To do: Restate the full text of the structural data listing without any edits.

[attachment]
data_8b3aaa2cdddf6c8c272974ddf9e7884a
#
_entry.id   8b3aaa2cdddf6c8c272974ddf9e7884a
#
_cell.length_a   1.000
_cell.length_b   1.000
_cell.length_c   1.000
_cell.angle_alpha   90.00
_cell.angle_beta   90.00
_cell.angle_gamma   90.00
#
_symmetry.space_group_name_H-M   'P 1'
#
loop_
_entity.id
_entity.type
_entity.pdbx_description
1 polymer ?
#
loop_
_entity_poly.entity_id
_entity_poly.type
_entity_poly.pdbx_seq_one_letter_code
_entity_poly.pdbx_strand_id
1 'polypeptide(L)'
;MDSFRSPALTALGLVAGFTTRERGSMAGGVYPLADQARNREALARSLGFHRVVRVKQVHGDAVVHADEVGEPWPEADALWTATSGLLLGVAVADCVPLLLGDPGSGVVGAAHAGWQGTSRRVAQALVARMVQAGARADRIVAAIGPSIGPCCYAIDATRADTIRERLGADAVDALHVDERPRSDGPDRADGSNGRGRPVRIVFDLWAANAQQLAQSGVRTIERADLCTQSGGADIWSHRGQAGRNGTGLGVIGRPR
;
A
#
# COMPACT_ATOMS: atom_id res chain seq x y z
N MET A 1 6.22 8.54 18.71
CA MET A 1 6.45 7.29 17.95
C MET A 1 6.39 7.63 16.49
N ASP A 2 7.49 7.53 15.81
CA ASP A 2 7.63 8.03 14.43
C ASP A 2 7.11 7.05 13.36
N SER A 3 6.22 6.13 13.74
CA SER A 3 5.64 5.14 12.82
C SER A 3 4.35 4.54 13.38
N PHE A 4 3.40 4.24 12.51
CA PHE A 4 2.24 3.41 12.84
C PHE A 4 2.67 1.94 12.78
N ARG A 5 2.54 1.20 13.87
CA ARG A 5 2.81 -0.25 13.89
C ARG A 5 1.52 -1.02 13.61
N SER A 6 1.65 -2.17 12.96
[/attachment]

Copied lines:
data_8b3aaa2cdddf6c8c272974ddf9e7884a
#
_entry.id   8b3aaa2cdddf6c8c272974ddf9e7884a
#
_cell.length_a   1.000
_cell.length_b   1.000
_cell.length_c   1.000
_cell.angle_alpha   90.00
_cell.angle_beta   90.00
_cell.angle_gamma   90.00
#
_symmetry.space_group_name_H-M   'P 1'
#
loop_
_entity.id
_entity.type
_entity.pdbx_description
1 polymer ?
#
loop_
_entity_poly.entity_id
_entity_poly.type
_entity_poly.pdbx_seq_one_letter_code
_entity_poly.pdbx_strand_id
1 'polypeptide(L)'
;MDSFRSPALTALGLVAGFTTRERGSMAGGVYPLADQARNREALARSLGFHRVVRVKQVHGDAVVHADEVGEPWPEADALWTATSGLLLGVAVADCVPLLLGDPGSGVVGAAHAGWQGTSRRVAQALVARMVQAGARADRIVAAIGPSIGPCCYAIDATRADTIRERLGADAVDALHVDERPRSDGPDRADGSNGRGRPVRIVFDLWAANAQQLAQSGVRTIERADLCTQSGGADIWSHRGQAGRNGTGLGVIGRPR
;
A
#
# COMPACT_ATOMS: atom_id res chain seq x y z
N MET A 1 6.22 8.54 18.71
CA MET A 1 6.45 7.29 17.95
C MET A 1 6.39 7.63 16.49
N ASP A 2 7.49 7.53 15.81
CA ASP A 2 7.63 8.03 14.43
C ASP A 2 7.11 7.05 13.36
N SER A 3 6.22 6.13 13.74
CA SER A 3 5.64 5.14 12.82
C SER A 3 4.35 4.54 13.38
N PHE A 4 3.40 4.24 12.51
CA PHE A 4 2.24 3.41 12.84
C PHE A 4 2.67 1.94 12.78
N ARG A 5 2.54 1.20 13.87
CA ARG A 5 2.81 -0.25 13.89
C ARG A 5 1.52 -1.02 13.61
N SER A 6 1.65 -2.17 12.96